Levendos noted that residential services will take “a little more time” but alternative wireless services will be offered until they can get the fiber optics connected or copper repaired. These free wireless alternatives include call forwarding, cell service and wireless broadband and are free of charge until the buildings are deemed to be back on the network.
But being back on the network in Verizon’s book does not necessarily mean that service has been restored to a customer.
Independence Plaza North resident Donald Jenner’s building, 310 Greenwich, is officially listed as “service restored” but he and several of his neighbors still do not have phone service. The reason is simple: he does not want fiber optic cables to replace the copper wires currently installed in his apartment.
“Customers are being told in Independence Plaza, if you want telephone service, point blank, you must have FIOS,” he said.
Jenner gets his Internet from EarthLink, which has an agreement with Verizon to use the copper wire network to resell internet service. In fact, Verizon must share the copper wire infrastructure with other companies to deliver phone and internet service. They do not have to share access to their fiber optic network.
“That’s my biggest problem with Verizon. If they replace the copper, [my internet service] goes away instantly,” he said.
In the meantime, he said he was being charged for service because he refused to have them complete the switch-over.
“I paid the bill in November thinking it was for October, but it was actually for November — when I did not have service,” Jenner said. But he was told that, “We consider this building to be restored, because FIOS is available” in his building, though not his apartment. He plans to dispute that claim in civil court in the coming weeks.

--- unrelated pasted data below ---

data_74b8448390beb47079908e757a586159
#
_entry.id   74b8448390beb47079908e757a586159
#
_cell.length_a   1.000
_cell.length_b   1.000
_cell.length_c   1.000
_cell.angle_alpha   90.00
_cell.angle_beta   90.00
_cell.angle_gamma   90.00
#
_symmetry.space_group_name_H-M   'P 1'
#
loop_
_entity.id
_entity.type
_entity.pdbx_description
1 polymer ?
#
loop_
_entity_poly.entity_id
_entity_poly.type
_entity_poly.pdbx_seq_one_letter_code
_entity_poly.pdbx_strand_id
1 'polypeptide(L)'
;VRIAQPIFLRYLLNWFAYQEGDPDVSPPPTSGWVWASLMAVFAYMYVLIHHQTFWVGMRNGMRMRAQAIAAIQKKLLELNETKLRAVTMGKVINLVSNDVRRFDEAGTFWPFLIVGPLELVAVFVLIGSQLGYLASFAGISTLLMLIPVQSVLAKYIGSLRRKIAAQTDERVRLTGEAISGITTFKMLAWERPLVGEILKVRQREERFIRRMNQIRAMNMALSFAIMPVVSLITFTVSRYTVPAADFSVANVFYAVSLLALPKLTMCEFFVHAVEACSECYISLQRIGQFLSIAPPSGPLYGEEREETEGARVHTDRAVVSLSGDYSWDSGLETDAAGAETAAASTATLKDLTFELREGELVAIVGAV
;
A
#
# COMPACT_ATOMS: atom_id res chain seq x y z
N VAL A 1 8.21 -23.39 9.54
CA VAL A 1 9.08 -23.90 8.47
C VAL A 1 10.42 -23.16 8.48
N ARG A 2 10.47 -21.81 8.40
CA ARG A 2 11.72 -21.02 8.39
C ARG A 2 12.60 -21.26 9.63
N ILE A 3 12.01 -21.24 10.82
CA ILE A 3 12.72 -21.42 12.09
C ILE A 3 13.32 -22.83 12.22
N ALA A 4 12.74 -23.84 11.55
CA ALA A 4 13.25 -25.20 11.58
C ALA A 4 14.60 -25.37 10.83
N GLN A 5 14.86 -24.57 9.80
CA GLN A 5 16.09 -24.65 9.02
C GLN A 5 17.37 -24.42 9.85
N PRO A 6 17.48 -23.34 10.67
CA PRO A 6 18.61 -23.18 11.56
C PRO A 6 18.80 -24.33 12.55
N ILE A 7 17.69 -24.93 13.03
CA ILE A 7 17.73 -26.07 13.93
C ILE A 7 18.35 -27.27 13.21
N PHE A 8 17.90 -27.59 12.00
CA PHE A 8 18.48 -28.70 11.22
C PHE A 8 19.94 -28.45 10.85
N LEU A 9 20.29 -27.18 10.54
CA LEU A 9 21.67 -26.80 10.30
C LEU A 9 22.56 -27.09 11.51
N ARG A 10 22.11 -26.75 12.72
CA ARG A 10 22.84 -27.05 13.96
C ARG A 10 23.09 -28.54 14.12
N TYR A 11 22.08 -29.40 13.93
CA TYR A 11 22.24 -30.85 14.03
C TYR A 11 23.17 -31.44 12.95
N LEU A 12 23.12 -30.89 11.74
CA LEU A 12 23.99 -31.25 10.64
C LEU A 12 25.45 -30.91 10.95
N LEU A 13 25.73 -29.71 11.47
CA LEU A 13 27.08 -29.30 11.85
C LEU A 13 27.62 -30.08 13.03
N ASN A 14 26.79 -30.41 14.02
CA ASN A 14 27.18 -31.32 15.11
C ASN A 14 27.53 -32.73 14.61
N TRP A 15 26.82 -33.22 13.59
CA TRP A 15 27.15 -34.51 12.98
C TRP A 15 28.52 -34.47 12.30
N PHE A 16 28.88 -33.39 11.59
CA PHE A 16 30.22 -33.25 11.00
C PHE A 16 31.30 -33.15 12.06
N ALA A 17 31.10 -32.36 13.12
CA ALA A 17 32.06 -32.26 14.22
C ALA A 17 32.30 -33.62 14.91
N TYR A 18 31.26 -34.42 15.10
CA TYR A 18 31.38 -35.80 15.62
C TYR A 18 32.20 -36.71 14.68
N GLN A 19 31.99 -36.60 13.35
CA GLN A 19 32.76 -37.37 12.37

The advertisements going out to customers in areas equipped with fiber optics, said Jenner, is for a FIOS bundle, which means a phone line, Internet and a cable television connection for about $75-90 per month for the first year. Which is not a bad deal considering the costs of each line on its own. Jenner said he pays about $65 at the moment for two phone numbers, one of which is long distance. But that amount is regulated by the Public Services Commission, whose mandated rates Levendos claimed will not change for “plain old telephone service.”
A Verizon spokesperson later qualified that assertion, saying rates will be “very similar” to existing prices for phone and internet.
There are no such guarantees for Verizon’s FIOS bundles — after a year, the rates may get significantly higher.
It’s a public policy issue that has made Assemblymember Deborah Glick cautious, according to a letter sent out to her constituents in December. The letter detailed a lot of questions, but one of the more pointed ones concerns the “monopolistic aspects” of Verizon’s stated goal to put FIOS into every block and every home in New York City.
“It is my understanding that the phone companies are not required to lease space on its fiber optic network to competitors. Therefore, by removing copper lines it will be impossible for customers in those areas to have any choice about their phone service. This is a damaging change that creates a monopoly without public review,” Glick wrote.
While Verizon had mobile units and tents set up immediately following Hurricane Sandy, grassroots outreach has since died down, something that Verizon has since committed to addressing.
But perhaps the most agreed-upon criticism of the communication firm was also the most ironic. At both the City Council and Community Board level, Verizon was asked to keep people better informed about the changes taking place in their neighborhoods.
Community Board 1 suggested that Verizon set up booths in large housing complexes to make information more available to the average customer.
“There are these conspiracy theories going around. I think a lot of it happens to be the fact that people are calling up Verizon or calling up their officials, people that might not be as well versed as you,” Adam Malitz said at the C.B. 1 meeting. “If they had you there to answer their questions, they won’t go, ‘Well this is Verizon trying to screw me over.’”